For the first time in 12 years, Bangkokians will vote for a new city council, at an election expected in May. While this local election may be overshadowed by the upcoming Bangkok governor vote, it is receiving serious attention from big political parties.
The Democrat, Pheu Thai, Move Forward, Kla, and the Thai Sang Thai Party, for example, have already named candidates for the race even before the polling day is officially set. And these candidates are already busy hitting the campaign trail.
In the coming election, 50 Bangkok councilors will be elected, one for each of the capital’s 50 districts.
What does Bangkok council do?
Bangkok councilors are members of the Bangkok Metropolitan Council (BMC), which functions as the capital’s legislature or law-making assembly. Meanwhile, the Bangkok Metropolitan Administration (BMA) is the city’s executive or government. In other words, the BMC and BMA are Bangkok’s version of the House of Representatives and the national government, respectively.
During their four-year tenure, councilors each receive a salary and allowances of Bt48,450 per month. That income will be higher if they are appointed as BMC chair or vice-chair. The BMC chair is paid Bt73,560 a month, while a vice-chair receives Bt61,140.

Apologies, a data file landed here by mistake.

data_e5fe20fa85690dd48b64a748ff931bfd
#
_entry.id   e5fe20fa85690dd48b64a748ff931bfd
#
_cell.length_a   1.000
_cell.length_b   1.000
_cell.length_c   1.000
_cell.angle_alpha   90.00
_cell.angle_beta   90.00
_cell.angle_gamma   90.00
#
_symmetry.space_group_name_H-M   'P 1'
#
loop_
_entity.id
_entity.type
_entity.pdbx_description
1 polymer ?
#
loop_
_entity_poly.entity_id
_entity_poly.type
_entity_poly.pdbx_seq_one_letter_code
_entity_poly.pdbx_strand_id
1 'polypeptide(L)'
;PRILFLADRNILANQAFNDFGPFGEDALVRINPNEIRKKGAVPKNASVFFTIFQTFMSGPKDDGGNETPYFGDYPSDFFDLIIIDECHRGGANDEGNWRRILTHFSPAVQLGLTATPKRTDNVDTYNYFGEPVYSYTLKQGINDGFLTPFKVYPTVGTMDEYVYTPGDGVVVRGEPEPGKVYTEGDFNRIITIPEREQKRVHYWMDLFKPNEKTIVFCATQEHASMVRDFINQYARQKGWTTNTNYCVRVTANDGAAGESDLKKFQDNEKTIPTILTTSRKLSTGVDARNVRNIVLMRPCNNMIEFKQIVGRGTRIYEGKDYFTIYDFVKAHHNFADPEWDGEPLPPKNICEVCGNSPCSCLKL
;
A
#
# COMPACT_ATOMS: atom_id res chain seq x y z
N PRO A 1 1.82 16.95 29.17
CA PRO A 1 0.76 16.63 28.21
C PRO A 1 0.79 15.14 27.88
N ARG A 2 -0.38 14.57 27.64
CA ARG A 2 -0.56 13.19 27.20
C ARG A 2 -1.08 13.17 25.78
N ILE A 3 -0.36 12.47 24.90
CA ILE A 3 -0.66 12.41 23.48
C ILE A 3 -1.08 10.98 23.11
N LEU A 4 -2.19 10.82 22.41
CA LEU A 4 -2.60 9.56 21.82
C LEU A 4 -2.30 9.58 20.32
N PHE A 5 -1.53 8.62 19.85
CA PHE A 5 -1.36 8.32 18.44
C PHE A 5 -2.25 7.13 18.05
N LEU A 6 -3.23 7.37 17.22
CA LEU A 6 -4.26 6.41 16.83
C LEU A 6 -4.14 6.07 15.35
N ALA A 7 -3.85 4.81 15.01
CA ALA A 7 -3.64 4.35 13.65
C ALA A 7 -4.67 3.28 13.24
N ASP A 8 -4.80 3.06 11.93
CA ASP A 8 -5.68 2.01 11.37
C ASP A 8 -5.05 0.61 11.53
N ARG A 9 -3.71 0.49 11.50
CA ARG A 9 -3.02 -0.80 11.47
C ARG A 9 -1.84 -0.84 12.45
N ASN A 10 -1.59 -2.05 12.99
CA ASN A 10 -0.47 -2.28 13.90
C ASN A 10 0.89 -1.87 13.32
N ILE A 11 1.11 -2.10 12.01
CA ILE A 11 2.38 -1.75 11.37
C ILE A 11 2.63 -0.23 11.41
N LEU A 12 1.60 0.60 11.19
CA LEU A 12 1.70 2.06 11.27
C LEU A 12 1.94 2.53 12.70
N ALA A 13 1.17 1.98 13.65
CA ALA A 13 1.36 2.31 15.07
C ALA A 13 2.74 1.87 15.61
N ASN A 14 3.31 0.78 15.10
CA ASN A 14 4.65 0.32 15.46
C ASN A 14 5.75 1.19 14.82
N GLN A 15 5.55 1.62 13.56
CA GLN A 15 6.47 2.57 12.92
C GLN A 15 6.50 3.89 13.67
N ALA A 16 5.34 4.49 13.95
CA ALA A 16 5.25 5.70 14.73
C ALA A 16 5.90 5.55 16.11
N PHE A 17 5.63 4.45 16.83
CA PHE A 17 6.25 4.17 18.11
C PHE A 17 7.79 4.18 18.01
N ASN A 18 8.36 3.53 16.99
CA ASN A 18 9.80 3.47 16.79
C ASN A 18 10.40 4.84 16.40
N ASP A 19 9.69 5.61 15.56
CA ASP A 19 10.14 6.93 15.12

Bangkok councilors have three core duties: to propose, review and approve BMA regulations; to consider and approve the BMA Budget Bill; and to check and scrutinize BMA executives through measures including debates and raising questions.
In all, BMC councilors play a crucial role in shaping the direction of the capital’s development alongside the city’s governor.
BMC, for example, has a big say in the BMA’s huge annual budget. The budget for the fiscal year 2022, which began last October, is Bt79.85 billion.
What role do councilors play?
Dr Stithorn Thananithichot, director of Innovation for Democracy under the King Prajadhipok Institute, said that in theory, Bangkok councilors serve as the check-and-balance mechanism in Bangkok’s administration.
“In practice, most of the time they support the Bangkok governor,” he commented. From his observations, many city residents even consider councilors to be members of the Bangkok governor’s team.
Stithorn says the work of Bangkok governors and councilors is usually aligned because most hail from the same political party.
However, this could change.
“I think Bangkok councilors’ work style will be different if candidates present themselves as a team that will keep the Bangkok governor in check,” he said.
He added that in 2012, when then-Bangkok governor MR Sukhumbhand Paribatra extended BTSC’s Bt178-billion contract to operate the Green Line by 30 years till 2042, BMC did not even raise a question despite huge public criticism of the move.
The last Bangkok councilor election took place in August 2010. In 2014, the city vote was suspended – along with all other elections – by the National Council for Peace and Order (NCPO), which was installed after the coup. The incumbent Bangkok councilors were instead appointed by NCPO coup-makers.
However, earlier this month the Cabinet approved plans to hold local elections in Bangkok and Pattaya – both of which are special administrative zones. If the plans go ahead, the Election Commission will likely conduct the elections for Bangkok governor and city councilors simultaneously on either May 22 or May 29.